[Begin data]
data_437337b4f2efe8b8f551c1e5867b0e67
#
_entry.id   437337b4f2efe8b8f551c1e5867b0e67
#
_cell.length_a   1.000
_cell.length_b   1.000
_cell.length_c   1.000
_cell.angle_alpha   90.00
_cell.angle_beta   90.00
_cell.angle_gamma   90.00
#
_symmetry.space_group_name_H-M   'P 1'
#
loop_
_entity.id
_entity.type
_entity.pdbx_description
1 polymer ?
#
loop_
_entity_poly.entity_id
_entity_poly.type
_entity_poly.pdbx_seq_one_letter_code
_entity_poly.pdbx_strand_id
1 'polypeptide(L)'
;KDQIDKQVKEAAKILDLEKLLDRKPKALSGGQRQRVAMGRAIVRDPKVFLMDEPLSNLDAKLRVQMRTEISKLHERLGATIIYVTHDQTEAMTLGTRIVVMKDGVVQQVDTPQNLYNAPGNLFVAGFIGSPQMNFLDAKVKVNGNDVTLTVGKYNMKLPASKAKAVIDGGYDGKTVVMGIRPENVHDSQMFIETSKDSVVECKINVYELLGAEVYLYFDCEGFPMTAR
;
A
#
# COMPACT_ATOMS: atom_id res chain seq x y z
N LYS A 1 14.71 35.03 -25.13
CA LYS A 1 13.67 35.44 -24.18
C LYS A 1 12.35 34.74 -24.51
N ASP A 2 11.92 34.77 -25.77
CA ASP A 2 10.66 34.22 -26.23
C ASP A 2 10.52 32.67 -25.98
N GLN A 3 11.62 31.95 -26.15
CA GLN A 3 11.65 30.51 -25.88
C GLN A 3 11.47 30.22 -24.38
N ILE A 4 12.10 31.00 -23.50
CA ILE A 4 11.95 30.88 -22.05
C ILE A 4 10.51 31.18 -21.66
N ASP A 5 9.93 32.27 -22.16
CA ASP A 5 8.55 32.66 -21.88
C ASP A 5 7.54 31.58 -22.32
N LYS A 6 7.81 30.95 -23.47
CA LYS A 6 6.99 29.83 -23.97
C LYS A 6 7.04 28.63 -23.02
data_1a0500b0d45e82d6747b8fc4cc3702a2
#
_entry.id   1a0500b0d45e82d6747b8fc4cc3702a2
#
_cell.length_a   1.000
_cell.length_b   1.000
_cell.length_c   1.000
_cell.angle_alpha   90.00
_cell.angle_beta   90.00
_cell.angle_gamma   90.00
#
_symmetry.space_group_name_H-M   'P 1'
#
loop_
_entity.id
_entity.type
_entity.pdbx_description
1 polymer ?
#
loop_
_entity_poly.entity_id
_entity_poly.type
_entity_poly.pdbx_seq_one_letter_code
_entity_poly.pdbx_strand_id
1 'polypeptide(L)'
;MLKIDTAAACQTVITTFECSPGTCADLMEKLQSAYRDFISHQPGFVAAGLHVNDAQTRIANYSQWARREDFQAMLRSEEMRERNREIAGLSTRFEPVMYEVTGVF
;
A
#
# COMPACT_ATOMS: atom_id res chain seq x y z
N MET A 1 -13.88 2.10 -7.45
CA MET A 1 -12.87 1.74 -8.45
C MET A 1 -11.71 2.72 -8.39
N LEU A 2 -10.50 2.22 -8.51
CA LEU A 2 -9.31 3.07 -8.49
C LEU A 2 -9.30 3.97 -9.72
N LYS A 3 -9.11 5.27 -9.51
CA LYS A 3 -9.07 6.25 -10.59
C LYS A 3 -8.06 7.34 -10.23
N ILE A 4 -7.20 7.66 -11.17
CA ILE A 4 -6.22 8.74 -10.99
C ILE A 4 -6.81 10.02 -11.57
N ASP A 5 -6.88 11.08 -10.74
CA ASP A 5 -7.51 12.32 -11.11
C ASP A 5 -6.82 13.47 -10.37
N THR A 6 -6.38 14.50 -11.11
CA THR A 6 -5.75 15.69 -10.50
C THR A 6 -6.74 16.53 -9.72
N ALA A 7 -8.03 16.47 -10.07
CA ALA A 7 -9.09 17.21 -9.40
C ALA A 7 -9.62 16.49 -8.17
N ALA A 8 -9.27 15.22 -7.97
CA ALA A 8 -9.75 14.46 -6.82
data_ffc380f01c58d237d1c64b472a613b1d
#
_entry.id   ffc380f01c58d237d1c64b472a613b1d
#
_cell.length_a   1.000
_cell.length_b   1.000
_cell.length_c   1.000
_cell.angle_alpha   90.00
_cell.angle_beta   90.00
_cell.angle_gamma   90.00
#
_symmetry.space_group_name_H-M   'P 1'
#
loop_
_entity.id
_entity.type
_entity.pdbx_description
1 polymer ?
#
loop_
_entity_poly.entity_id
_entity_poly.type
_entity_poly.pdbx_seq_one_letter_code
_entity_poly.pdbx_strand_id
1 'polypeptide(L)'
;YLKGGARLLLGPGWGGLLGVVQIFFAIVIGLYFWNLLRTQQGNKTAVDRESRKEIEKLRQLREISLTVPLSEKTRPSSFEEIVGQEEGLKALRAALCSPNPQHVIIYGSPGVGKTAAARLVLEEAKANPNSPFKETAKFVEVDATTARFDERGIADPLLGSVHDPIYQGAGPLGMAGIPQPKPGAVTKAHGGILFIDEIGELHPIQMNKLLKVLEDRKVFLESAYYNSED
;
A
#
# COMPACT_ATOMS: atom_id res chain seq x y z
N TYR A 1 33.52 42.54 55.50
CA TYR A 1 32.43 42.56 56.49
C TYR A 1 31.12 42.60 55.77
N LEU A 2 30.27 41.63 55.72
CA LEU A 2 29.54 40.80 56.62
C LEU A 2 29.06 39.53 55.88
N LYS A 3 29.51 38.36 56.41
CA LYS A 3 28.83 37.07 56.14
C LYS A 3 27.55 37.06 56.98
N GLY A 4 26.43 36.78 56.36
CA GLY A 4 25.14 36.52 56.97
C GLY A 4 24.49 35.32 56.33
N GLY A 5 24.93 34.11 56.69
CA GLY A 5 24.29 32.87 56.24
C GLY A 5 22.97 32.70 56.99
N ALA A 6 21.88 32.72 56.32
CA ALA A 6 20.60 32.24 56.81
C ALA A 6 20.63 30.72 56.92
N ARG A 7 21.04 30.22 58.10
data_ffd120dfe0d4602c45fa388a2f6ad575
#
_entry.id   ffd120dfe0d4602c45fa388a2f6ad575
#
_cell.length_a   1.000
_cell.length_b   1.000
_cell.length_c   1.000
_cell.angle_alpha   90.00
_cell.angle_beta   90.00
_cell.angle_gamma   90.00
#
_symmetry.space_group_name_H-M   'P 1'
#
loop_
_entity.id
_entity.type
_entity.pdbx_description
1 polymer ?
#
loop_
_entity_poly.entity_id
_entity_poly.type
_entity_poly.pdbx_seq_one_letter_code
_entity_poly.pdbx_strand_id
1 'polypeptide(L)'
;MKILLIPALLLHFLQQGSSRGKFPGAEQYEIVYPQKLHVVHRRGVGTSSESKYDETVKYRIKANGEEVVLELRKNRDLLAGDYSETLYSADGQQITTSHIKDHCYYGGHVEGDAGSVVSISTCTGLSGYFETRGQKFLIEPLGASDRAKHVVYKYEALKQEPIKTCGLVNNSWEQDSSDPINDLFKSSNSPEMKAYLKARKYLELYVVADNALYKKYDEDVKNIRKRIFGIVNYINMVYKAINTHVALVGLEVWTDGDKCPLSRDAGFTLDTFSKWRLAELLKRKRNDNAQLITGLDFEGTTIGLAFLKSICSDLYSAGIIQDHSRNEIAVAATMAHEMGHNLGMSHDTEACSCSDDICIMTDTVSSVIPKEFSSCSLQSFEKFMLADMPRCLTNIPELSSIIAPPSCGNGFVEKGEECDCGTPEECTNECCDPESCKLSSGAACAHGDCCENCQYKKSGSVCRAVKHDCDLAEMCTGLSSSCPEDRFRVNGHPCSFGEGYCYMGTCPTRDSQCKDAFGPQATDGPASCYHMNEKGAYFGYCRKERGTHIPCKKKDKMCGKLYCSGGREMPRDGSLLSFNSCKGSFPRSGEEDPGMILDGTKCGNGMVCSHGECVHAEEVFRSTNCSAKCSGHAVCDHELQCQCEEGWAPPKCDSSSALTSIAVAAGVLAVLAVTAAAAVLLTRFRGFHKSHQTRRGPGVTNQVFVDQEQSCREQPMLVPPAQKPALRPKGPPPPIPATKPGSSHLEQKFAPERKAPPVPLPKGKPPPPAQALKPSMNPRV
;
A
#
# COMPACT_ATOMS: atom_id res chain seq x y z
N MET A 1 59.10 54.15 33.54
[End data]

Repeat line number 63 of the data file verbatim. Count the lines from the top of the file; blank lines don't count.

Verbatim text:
_entity.id